While doing a bit of research for my Postcolonial module, I came across this picture. It struck me and after a few minutes passing with me staring at it, I felt tears trickle down my cheeks. The dominant thought being that I couldn’t picture living in a place like that, with the different assumptions on race governing the liberties that I’m now accustomed to. I take the train regularly, visit the coffee and book shops freely without facing as much malice. If I was to wake up in that world (which is what is seems like, an ancient and almost forgotten world), I would have little to do than to weep in the face of a stone and seemingly immovable sense of injustice.
This picture reminded me of the suffering that the preceding generations endured: the birth-pains of the social order that we (collectively but still with resistance) are trying to figure out and forge. I suppose like Newton, “If I have seen further, it is only by standing on the shoulders of giants”. There is a sense however, within which to really understand how far I can see, I must look down and acknowledge the resolute hearts and minds on whose unctions I stand.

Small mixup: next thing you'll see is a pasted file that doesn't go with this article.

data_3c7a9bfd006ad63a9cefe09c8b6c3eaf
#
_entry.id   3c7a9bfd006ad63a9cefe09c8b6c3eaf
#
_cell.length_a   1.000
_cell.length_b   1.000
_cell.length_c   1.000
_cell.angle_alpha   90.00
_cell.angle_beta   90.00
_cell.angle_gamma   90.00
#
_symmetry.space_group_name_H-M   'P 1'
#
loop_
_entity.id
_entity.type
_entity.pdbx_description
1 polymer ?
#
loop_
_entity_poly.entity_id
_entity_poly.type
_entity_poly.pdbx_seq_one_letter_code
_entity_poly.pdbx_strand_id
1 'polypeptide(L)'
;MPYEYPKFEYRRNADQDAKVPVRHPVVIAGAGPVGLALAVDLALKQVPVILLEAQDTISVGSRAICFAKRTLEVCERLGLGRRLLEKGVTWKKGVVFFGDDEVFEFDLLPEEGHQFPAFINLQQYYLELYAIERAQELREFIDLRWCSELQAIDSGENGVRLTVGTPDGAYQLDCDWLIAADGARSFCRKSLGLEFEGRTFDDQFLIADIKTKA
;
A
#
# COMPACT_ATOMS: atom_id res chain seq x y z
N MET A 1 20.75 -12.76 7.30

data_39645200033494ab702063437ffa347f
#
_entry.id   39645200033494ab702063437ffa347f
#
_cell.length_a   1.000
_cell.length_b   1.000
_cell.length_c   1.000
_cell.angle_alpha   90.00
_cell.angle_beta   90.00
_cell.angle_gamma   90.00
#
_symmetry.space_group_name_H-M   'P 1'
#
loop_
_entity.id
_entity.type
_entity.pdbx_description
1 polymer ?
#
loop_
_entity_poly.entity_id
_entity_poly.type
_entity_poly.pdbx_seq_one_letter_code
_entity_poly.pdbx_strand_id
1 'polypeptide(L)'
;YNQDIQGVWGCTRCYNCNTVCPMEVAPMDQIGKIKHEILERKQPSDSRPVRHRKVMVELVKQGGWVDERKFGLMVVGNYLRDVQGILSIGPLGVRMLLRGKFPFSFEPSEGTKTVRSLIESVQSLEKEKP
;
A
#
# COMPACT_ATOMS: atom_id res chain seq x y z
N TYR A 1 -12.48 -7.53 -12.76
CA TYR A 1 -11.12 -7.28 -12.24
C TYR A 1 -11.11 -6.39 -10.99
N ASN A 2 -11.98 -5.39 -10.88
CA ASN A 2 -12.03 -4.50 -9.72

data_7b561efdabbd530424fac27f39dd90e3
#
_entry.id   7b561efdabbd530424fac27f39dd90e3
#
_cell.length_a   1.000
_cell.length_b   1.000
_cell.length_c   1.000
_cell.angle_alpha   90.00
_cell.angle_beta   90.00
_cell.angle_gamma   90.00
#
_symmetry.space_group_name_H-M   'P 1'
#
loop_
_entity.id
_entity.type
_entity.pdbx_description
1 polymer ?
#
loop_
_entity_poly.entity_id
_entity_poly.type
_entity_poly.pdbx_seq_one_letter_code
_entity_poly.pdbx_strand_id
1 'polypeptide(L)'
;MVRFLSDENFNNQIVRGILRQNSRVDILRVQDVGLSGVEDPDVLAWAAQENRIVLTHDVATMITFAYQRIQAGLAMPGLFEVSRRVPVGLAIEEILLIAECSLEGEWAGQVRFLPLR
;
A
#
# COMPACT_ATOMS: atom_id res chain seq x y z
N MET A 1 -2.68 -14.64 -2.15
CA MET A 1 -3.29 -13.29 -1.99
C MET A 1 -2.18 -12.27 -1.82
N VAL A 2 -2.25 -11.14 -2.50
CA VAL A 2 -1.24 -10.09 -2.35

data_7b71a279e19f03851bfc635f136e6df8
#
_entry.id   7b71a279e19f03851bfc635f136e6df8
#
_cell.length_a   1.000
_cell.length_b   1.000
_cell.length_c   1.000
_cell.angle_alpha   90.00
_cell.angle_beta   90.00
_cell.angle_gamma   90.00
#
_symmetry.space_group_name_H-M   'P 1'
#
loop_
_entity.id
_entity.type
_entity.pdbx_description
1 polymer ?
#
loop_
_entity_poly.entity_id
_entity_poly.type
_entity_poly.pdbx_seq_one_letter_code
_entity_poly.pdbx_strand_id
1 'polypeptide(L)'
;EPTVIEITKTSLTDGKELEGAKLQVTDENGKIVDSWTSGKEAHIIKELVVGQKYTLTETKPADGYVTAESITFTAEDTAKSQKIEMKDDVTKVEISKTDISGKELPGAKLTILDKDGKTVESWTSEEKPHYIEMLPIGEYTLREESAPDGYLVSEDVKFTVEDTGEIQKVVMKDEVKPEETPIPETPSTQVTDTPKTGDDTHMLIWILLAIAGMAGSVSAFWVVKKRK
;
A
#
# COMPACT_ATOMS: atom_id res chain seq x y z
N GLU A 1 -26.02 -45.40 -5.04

On The Shoulders Of Giants I weep
I suppose, standing in my solitude swept away from indemnity,
the calamity of the moment is the fact that for all his polity,
Old Adolf had a taste of what it meant to loose in love.
Split like tinder under an axe by nocuous axioms
into the lines sightlessly inscribed for the blind
I’m certainly not playing bingo tonight.
This sky is too weak to support my happy-time dreams,
and my castles like the indiscriminate rain will fall.
This bus will stay here, awake, colorless, with me.
I, like the wood and brick, will – for now – skip the passerby’s eye.
© Denis Adide 2010
A little bit about the pic:
Found it on wikipedia while looking into the Jim Crow Laws. These were a set of rules that governed how people of different races interacted with each other following the American civil war in the late 19th and early 20th centuries. I urge you all to check em out.